Michigan House special elections: Democrats could regain majority 'trifecta'

Two chandeliers hang in the House of Representatives Chamber at the Michigan State Capitol during a school tour in Lansing on Wednesday, Dec. 13, 2023.
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The balance of power in the evenly split Michigan House of Representatives will be decided Tuesday, as voters in two metro Detroit House districts vote in special elections to fill a pair of vacant House seats.

Special elections are being held to fill open seats in the state House's 13th and 25th districts. The seats were both previously held by Democrats, but former Reps. Lori Stone, D-Warren, and Kevin Coleman, D-Westland, vacated their House seats after winning mayoral races in their respective cities last fall.

The 13th House District, which covers parts of Detroit and Warren, will be contested between Democrat Mai Xiong and Republican Ronald Singer. In the 25th House District, voters will decide between Democrat Peter Herzberg and Republican Josh Powell. The district includes parts of Canton, Dearborn Heights and Westland, along with all of Wayne.

The winner in each district will serve partial terms running through the end of the year, as the seats will again be up for grabs in the November election this year.

Both seats are considered Democratic-leaning — in 2022, both Stone and Coleman won their respective seats by margins greater than 20 percentage points.

Last year, Democrats enjoyed majorities in both the Michigan House and Senate. The majorities allowed Democratic lawmakers to blitz through a series of policy goals — Gov. Gretchen Whitmer signed bills establishing new gun safety laws, widening Michigan's civil rights act, repealing certain abortion restrictions, establishing new clean energy goals and more under a "trifecta" of Democratic control. It was the first time in decades that Democrats held both legislative chambers and the governor's office in Michigan.

But after Stone and Coleman vacated their seats, votes on big-ticket items slowed in the House. Democrats still control the chamber and get to decide what is voted on, but since there is an even 54-54 split, Democratic lawmakers need at least one Republican vote to pass anything in the chamber.

That's why some Democrats are keenly paying attention to Tuesday's special elections — while both seats are considered likely Democratic seats, the turnout for special elections is expected to be lower than a normally scheduled election. Democratic lawmakers say they've been campaigning for their party's candidates in both districts ahead of Tuesday's vote.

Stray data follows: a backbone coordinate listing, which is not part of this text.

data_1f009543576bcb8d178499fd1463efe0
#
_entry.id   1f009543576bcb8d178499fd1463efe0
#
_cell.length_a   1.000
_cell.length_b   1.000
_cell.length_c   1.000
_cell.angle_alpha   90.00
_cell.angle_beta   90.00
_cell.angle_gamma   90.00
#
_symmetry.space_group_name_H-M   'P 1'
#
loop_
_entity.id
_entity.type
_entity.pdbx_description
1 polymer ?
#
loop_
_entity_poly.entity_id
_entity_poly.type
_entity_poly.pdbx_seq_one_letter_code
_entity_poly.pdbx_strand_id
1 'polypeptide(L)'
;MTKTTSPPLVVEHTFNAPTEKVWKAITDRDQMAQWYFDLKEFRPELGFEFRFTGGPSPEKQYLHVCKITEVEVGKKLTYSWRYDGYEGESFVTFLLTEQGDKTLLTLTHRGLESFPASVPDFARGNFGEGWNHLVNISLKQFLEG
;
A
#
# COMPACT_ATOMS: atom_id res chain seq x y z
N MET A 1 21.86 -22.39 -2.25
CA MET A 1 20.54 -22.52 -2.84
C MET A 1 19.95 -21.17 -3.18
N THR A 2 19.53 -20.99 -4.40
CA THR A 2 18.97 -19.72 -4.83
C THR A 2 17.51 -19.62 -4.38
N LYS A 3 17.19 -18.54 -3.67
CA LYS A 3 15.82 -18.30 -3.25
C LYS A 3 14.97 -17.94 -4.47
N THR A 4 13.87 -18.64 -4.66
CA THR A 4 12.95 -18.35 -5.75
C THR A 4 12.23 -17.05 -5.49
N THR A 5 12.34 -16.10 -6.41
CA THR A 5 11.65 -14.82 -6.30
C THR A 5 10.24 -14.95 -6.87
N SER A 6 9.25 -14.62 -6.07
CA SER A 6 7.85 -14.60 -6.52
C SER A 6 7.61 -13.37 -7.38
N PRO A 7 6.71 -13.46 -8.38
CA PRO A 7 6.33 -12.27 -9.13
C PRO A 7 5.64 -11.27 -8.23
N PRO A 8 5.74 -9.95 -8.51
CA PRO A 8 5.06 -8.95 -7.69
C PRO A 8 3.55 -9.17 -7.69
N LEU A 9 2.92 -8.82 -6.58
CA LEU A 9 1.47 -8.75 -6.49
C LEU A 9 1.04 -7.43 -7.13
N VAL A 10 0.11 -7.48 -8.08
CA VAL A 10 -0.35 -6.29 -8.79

"In an instance like this where there is so much on the line, we're not taking anything for granted," state Rep. Laurie Pohutsky, D-Livonia said on a press call Monday. "Absolutely, historically, the seats have been pretty solidly Democratic. And I don't think that this will be any different but ... turnout is always a little unpredictable, especially elections. Because we are looking at the possibility of our work thus far being undone, we're not leaving anything to chance."

Xiong is a Macomb County Commissioner and was first elected to that role in 2020. She won the Democratic primary for the 13th House District in January, receiving nearly 79% of the vote. Singer, a mechanical engineer according to his campaign website, won around 64% of the Republican primary. He previously ran against Stone in 2022, receiving about 33% of the vote.

Herzberg is a member of Westland's city council, and is the council's longest-serving member, according to his campaign website. He won almost 36% of the vote in the special Democratic primary for the 25th District, more than four other candidates in the race, including Whitmer-endorsed Andrea Rutkowski. Powell works in information technology, per his campaign website, and was the only Republican to file for the seat.

How to vote in Tuesday's special elections

Polls open at 7 a.m. Tuesday and remain open until 8 p.m. Any voter registered in either the 13th or 25th House Districts can vote in their respective special election Tuesday.

In Michigan, you can register to vote at your local clerk's office up until polls close on Election Day. If you're unsure if you're already registered to vote, you can check your registration status by visiting the Michigan Voter Information Center at michigan.gov/vote. The Michigan Voter Information Center also contains information on finding your local clerk's office, your polling location and more.

Looking for more on Michigan’s elections this year? Check out our voter guide, subscribe to our elections newsletter and always feel free to share your thoughts in a letter to the editor.

Contact Arpan Lobo: alobo@freepress.com. Follow him on X (Twitter) @arpanlobo.

This article originally appeared on Detroit Free Press: Michigan House special elections: Democrats could regain majority